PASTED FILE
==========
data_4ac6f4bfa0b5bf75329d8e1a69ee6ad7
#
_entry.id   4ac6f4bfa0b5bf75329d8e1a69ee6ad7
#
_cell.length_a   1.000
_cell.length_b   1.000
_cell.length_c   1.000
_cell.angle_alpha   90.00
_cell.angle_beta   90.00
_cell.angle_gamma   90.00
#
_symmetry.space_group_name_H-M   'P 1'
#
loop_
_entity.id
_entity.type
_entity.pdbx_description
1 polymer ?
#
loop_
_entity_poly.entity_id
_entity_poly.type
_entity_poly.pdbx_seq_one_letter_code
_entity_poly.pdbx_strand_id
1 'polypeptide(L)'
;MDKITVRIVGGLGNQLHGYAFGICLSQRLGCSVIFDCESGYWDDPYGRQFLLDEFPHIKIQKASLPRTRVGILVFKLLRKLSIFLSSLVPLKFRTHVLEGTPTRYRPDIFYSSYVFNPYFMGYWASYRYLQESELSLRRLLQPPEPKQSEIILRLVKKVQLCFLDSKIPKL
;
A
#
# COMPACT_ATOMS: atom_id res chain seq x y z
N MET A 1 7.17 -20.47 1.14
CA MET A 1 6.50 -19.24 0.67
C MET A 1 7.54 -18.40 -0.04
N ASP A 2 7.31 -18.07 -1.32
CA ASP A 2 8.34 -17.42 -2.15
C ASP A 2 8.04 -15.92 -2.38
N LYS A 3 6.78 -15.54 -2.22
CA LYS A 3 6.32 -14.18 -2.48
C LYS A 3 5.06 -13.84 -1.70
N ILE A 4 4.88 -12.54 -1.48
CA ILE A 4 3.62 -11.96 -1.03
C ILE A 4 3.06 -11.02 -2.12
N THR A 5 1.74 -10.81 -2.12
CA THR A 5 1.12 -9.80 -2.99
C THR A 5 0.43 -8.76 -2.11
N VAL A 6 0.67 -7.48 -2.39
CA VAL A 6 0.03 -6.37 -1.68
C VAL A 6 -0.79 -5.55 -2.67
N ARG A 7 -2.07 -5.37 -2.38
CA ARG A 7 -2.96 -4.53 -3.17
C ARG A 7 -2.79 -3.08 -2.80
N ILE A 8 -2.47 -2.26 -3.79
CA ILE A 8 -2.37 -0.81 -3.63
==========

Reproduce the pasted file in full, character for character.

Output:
data_4ac6f4bfa0b5bf75329d8e1a69ee6ad7
#
_entry.id   4ac6f4bfa0b5bf75329d8e1a69ee6ad7
#
_cell.length_a   1.000
_cell.length_b   1.000
_cell.length_c   1.000
_cell.angle_alpha   90.00
_cell.angle_beta   90.00
_cell.angle_gamma   90.00
#
_symmetry.space_group_name_H-M   'P 1'
#
loop_
_entity.id
_entity.type
_entity.pdbx_description
1 polymer ?
#
loop_
_entity_poly.entity_id
_entity_poly.type
_entity_poly.pdbx_seq_one_letter_code
_entity_poly.pdbx_strand_id
1 'polypeptide(L)'
;MDKITVRIVGGLGNQLHGYAFGICLSQRLGCSVIFDCESGYWDDPYGRQFLLDEFPHIKIQKASLPRTRVGILVFKLLRKLSIFLSSLVPLKFRTHVLEGTPTRYRPDIFYSSYVFNPYFMGYWASYRYLQESELSLRRLLQPPEPKQSEIILRLVKKVQLCFLDSKIPKL
;
A
#
# COMPACT_ATOMS: atom_id res chain seq x y z
N MET A 1 7.17 -20.47 1.14
CA MET A 1 6.50 -19.24 0.67
C MET A 1 7.54 -18.40 -0.04
N ASP A 2 7.31 -18.07 -1.32
CA ASP A 2 8.34 -17.42 -2.15
C ASP A 2 8.04 -15.92 -2.38
N LYS A 3 6.78 -15.54 -2.22
CA LYS A 3 6.32 -14.18 -2.48
C LYS A 3 5.06 -13.84 -1.70
N ILE A 4 4.88 -12.54 -1.48
CA ILE A 4 3.62 -11.96 -1.03
C ILE A 4 3.06 -11.02 -2.12
N THR A 5 1.74 -10.81 -2.12
CA THR A 5 1.12 -9.80 -2.99
C THR A 5 0.43 -8.76 -2.11
N VAL A 6 0.67 -7.48 -2.39
CA VAL A 6 0.03 -6.37 -1.68
C VAL A 6 -0.79 -5.55 -2.67
N ARG A 7 -2.07 -5.37 -2.38
CA ARG A 7 -2.96 -4.53 -3.17
C ARG A 7 -2.79 -3.08 -2.80
N ILE A 8 -2.47 -2.26 -3.79
CA ILE A 8 -2.37 -0.81 -3.63